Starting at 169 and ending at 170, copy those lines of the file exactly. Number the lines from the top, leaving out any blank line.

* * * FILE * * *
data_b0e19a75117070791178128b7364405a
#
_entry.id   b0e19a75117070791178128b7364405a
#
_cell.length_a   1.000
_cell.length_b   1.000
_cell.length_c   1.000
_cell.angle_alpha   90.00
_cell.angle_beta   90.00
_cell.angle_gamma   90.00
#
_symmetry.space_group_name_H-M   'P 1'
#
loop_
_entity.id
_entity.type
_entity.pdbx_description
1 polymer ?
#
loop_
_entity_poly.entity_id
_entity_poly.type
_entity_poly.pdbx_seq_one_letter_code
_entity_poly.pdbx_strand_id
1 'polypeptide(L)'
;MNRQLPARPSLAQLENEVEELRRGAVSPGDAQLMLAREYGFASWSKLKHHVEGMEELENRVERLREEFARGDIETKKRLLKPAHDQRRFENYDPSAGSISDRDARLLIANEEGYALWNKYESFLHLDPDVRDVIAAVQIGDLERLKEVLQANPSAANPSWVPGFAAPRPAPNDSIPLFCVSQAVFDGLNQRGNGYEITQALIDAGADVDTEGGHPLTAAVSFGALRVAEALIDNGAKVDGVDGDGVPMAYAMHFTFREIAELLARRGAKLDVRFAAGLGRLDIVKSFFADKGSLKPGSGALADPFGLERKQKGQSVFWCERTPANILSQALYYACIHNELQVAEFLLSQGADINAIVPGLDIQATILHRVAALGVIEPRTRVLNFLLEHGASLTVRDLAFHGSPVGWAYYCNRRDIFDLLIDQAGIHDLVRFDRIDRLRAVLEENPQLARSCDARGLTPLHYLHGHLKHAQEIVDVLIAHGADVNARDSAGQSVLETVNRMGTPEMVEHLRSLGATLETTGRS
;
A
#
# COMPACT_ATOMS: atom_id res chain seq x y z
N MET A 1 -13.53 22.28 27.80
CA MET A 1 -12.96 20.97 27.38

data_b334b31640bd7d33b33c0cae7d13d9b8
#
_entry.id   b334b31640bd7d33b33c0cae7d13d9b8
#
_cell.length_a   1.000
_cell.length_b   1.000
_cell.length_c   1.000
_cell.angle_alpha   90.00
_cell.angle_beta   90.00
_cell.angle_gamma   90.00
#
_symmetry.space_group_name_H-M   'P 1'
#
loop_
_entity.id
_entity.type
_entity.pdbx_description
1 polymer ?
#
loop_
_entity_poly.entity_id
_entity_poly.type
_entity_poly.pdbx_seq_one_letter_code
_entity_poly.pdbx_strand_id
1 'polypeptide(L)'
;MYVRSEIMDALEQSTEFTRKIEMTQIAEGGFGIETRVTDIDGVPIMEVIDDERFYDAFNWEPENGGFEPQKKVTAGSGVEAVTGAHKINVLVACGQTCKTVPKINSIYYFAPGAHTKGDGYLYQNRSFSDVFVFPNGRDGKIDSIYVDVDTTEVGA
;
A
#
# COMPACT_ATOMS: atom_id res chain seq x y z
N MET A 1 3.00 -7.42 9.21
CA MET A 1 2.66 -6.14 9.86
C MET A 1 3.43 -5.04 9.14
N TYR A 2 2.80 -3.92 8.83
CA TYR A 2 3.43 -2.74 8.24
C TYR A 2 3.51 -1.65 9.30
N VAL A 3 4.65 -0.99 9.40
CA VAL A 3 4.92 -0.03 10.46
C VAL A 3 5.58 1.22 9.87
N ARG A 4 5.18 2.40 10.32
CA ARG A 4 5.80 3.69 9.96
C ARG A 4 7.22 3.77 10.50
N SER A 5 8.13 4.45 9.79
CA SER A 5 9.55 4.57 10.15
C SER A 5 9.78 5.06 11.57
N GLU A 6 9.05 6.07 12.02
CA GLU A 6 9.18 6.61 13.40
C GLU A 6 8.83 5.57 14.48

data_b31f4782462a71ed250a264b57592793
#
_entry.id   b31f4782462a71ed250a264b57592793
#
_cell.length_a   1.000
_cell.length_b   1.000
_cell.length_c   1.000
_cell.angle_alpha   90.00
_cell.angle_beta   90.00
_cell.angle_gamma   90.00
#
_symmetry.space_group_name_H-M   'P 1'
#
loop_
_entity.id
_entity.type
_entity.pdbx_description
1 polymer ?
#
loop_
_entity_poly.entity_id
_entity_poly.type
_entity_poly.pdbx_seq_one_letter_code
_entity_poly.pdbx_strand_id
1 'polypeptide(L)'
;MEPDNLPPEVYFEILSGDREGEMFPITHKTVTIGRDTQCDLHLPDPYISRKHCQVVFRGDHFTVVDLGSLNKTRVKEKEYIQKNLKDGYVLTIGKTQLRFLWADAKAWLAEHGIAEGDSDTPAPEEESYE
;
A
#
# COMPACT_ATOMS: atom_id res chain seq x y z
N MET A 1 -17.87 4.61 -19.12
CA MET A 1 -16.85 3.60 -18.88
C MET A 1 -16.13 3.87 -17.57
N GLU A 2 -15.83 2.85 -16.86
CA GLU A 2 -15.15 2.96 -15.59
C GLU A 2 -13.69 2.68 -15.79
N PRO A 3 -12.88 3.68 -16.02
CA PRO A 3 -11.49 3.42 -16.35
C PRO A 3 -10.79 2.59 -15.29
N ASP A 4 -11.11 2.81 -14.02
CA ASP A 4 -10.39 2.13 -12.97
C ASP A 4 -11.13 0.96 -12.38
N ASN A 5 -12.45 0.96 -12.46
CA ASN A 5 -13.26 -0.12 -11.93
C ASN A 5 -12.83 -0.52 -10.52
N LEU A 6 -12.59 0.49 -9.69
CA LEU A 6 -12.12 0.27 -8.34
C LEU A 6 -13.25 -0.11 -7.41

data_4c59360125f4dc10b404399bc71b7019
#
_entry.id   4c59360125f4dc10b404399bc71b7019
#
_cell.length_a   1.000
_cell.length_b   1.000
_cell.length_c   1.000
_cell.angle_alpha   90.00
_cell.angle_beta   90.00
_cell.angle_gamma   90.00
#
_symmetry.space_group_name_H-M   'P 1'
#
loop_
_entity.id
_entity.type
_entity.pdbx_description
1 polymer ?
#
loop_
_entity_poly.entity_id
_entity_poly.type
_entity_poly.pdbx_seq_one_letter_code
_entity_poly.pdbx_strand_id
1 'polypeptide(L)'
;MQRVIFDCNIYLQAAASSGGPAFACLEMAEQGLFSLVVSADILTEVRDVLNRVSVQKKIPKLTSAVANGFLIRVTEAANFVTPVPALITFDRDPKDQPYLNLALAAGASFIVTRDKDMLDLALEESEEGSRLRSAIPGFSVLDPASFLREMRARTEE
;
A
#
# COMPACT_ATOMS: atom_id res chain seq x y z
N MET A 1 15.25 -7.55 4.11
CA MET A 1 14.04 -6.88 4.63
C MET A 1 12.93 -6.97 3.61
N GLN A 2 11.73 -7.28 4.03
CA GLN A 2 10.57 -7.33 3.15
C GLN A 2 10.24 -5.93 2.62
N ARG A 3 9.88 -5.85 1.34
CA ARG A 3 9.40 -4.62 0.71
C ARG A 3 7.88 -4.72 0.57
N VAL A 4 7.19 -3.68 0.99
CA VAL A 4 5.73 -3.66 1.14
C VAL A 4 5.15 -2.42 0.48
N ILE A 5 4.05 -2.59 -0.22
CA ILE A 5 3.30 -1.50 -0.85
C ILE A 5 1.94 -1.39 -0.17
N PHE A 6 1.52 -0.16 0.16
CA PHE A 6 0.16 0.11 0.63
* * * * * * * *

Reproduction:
CA VAL A 4 5.73 -3.66 1.14
C VAL A 4 5.15 -2.42 0.48